Dissatisfied with any measure of income as a sufficient indicator of well-being, emphasis has shifted to identification of alternative measures. However, identifying robust Quality of Life (QOL) indicators, or providing a coherent and robust definition of the concept, remains problematic. Over the years, alternative measures of well-being have been suggested. Probably the best-known composite indices of well-being are the Human Development Index and Physical Quality of Life Index (PQLI). These alternative measures are recognized as improvements in terms of representing various dimensions of QOL, but they still suffer from various limitations. Using information on eight indicators of QOL for 43 developing countries of the world, in this article I show that various measures of well-being are highly sensitive to the domains of QOL that are considered in the construction of comparative indices, and also sensitive to how measurable inputs into the well-being are aggregated and weighted to arrive at composite measures of QOL. I find results that support the result obtained by Dasgupta and Weale (1992) that measures of health are closest to overall measure of QOL. Thus, if we had to choose a single domain of aggregate well-being, the domain of health would seem to be the most appropriate.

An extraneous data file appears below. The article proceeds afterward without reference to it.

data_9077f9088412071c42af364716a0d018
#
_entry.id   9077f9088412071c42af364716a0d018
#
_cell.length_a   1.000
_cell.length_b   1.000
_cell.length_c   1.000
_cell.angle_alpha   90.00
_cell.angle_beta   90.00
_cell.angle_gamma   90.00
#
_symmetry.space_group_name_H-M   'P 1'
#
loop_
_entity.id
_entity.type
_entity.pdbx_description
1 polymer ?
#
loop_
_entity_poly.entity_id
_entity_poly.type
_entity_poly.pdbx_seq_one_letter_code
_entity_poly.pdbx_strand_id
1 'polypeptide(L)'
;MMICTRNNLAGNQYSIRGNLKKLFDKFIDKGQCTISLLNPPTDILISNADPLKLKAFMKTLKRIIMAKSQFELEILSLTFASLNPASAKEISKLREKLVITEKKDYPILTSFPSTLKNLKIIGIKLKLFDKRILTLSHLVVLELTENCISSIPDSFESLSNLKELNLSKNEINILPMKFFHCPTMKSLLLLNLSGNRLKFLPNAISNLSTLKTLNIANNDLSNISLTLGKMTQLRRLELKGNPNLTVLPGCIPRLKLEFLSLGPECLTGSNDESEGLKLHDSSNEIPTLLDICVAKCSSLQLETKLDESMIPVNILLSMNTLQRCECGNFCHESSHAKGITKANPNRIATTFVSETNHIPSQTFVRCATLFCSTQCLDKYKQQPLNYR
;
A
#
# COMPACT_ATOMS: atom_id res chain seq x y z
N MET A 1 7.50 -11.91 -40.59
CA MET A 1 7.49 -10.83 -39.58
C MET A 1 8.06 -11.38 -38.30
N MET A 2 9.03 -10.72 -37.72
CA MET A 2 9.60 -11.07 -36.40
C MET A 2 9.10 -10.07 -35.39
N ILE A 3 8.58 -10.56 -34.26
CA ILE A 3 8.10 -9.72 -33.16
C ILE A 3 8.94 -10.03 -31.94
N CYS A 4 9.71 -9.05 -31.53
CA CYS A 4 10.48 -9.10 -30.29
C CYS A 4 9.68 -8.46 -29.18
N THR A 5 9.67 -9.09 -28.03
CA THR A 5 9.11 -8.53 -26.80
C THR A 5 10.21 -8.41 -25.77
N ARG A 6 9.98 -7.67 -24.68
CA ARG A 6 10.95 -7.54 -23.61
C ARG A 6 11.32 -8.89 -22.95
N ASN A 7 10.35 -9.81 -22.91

ASJC Scopus subject areas
- Economics and Econometrics